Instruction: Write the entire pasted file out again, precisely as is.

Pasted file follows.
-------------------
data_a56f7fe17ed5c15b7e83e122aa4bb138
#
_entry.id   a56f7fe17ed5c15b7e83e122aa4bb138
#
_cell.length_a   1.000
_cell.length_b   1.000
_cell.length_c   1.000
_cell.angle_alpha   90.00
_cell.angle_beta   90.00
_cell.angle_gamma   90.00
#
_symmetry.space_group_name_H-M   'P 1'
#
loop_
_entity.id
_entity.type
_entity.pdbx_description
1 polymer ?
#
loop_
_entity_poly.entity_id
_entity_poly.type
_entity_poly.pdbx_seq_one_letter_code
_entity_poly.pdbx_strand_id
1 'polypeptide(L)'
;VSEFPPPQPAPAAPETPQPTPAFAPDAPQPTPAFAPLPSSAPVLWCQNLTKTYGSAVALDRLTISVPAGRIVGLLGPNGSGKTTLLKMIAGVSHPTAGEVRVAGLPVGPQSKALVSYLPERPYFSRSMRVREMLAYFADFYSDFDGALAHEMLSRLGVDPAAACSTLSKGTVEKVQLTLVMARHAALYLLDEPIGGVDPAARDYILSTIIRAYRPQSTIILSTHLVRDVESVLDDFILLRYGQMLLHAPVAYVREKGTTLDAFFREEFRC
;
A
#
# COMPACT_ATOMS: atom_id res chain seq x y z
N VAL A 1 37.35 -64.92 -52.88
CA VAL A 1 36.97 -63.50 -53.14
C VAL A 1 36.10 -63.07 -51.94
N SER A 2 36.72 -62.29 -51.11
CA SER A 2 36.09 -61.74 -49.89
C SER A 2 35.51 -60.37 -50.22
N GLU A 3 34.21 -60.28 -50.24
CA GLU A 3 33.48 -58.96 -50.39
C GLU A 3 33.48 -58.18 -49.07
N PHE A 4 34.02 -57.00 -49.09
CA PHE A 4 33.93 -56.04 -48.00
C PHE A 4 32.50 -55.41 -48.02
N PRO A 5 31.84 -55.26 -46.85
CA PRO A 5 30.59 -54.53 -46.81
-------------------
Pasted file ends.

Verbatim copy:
data_a56f7fe17ed5c15b7e83e122aa4bb138
#
_entry.id   a56f7fe17ed5c15b7e83e122aa4bb138
#
_cell.length_a   1.000
_cell.length_b   1.000
_cell.length_c   1.000
_cell.angle_alpha   90.00
_cell.angle_beta   90.00
_cell.angle_gamma   90.00
#
_symmetry.space_group_name_H-M   'P 1'
#
loop_
_entity.id
_entity.type
_entity.pdbx_description
1 polymer ?
#
loop_
_entity_poly.entity_id
_entity_poly.type
_entity_poly.pdbx_seq_one_letter_code
_entity_poly.pdbx_strand_id
1 'polypeptide(L)'
;VSEFPPPQPAPAAPETPQPTPAFAPDAPQPTPAFAPLPSSAPVLWCQNLTKTYGSAVALDRLTISVPAGRIVGLLGPNGSGKTTLLKMIAGVSHPTAGEVRVAGLPVGPQSKALVSYLPERPYFSRSMRVREMLAYFADFYSDFDGALAHEMLSRLGVDPAAACSTLSKGTVEKVQLTLVMARHAALYLLDEPIGGVDPAARDYILSTIIRAYRPQSTIILSTHLVRDVESVLDDFILLRYGQMLLHAPVAYVREKGTTLDAFFREEFRC
;
A
#
# COMPACT_ATOMS: atom_id res chain seq x y z
N VAL A 1 37.35 -64.92 -52.88
CA VAL A 1 36.97 -63.50 -53.14
C VAL A 1 36.10 -63.07 -51.94
N SER A 2 36.72 -62.29 -51.11
CA SER A 2 36.09 -61.74 -49.89
C SER A 2 35.51 -60.37 -50.22
N GLU A 3 34.21 -60.28 -50.24
CA GLU A 3 33.48 -58.96 -50.39
C GLU A 3 33.48 -58.18 -49.07
N PHE A 4 34.02 -57.00 -49.09
CA PHE A 4 33.93 -56.04 -48.00
C PHE A 4 32.50 -55.41 -48.02
N PRO A 5 31.84 -55.26 -46.85
CA PRO A 5 30.59 -54.53 -46.81